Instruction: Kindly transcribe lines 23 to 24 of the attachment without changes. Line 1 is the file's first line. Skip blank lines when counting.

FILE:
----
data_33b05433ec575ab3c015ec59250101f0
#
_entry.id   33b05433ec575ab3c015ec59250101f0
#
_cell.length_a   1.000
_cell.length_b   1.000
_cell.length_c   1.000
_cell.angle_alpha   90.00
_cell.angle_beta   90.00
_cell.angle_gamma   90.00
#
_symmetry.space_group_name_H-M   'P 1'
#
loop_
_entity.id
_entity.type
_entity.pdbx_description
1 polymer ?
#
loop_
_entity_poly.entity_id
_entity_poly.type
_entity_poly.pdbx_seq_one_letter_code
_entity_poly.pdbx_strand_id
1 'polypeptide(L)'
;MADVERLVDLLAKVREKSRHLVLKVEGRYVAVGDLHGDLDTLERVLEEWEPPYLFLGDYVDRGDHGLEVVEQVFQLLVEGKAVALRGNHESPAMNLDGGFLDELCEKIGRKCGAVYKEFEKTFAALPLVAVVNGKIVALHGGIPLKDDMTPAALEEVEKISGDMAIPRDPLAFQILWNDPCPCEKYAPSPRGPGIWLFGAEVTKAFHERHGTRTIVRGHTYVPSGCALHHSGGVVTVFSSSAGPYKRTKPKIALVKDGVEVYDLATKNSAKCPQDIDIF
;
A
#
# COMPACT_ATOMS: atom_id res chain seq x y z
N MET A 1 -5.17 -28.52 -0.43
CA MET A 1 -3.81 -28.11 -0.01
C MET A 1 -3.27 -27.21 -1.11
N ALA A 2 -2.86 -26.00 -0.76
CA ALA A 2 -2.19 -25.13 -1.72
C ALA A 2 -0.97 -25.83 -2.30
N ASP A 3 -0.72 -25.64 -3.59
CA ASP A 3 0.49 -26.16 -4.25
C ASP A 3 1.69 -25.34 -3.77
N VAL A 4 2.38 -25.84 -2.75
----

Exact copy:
_entity_poly.pdbx_seq_one_letter_code
_entity_poly.pdbx_strand_id